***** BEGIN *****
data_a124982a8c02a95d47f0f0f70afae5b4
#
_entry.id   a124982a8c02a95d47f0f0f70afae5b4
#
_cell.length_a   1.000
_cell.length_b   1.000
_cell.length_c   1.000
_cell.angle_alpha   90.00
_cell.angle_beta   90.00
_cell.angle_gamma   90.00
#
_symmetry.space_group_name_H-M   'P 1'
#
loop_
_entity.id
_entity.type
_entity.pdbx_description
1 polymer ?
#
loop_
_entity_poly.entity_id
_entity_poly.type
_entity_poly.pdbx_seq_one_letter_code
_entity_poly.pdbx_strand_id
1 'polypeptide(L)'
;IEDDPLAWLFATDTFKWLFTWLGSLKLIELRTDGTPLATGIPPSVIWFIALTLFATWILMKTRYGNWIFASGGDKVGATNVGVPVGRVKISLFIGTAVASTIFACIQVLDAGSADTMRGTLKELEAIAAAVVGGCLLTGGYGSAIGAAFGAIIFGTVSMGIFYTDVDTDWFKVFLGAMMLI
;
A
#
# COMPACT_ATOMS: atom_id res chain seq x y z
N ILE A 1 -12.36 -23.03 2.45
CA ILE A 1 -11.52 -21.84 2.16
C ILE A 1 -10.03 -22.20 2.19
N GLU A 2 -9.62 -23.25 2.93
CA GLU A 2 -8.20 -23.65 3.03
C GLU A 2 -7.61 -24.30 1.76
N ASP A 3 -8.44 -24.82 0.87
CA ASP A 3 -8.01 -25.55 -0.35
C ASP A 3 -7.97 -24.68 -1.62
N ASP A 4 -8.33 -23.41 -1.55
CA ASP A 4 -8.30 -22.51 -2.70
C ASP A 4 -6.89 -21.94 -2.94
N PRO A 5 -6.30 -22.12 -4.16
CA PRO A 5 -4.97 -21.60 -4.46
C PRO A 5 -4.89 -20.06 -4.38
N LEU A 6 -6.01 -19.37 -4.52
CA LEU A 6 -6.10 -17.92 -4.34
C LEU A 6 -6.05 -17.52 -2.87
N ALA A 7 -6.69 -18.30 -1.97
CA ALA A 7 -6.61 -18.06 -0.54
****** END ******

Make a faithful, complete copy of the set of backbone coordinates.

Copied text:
data_a124982a8c02a95d47f0f0f70afae5b4
#
_entry.id   a124982a8c02a95d47f0f0f70afae5b4
#
_cell.length_a   1.000
_cell.length_b   1.000
_cell.length_c   1.000
_cell.angle_alpha   90.00
_cell.angle_beta   90.00
_cell.angle_gamma   90.00
#
_symmetry.space_group_name_H-M   'P 1'
#
loop_
_entity.id
_entity.type
_entity.pdbx_description
1 polymer ?
#
loop_
_entity_poly.entity_id
_entity_poly.type
_entity_poly.pdbx_seq_one_letter_code
_entity_poly.pdbx_strand_id
1 'polypeptide(L)'
;IEDDPLAWLFATDTFKWLFTWLGSLKLIELRTDGTPLATGIPPSVIWFIALTLFATWILMKTRYGNWIFASGGDKVGATNVGVPVGRVKISLFIGTAVASTIFACIQVLDAGSADTMRGTLKELEAIAAAVVGGCLLTGGYGSAIGAAFGAIIFGTVSMGIFYTDVDTDWFKVFLGAMMLI
;
A
#
# COMPACT_ATOMS: atom_id res chain seq x y z
N ILE A 1 -12.36 -23.03 2.45
CA ILE A 1 -11.52 -21.84 2.16
C ILE A 1 -10.03 -22.20 2.19
N GLU A 2 -9.62 -23.25 2.93
CA GLU A 2 -8.20 -23.65 3.03
C GLU A 2 -7.61 -24.30 1.76
N ASP A 3 -8.44 -24.82 0.87
CA ASP A 3 -8.01 -25.55 -0.35
C ASP A 3 -7.97 -24.68 -1.62
N ASP A 4 -8.33 -23.41 -1.55
CA ASP A 4 -8.30 -22.51 -2.70
C ASP A 4 -6.89 -21.94 -2.94
N PRO A 5 -6.30 -22.12 -4.16
CA PRO A 5 -4.97 -21.60 -4.46
C PRO A 5 -4.89 -20.06 -4.38
N LEU A 6 -6.01 -19.37 -4.52
CA LEU A 6 -6.10 -17.92 -4.34
C LEU A 6 -6.05 -17.52 -2.87
N ALA A 7 -6.69 -18.30 -1.97
CA ALA A 7 -6.61 -18.06 -0.54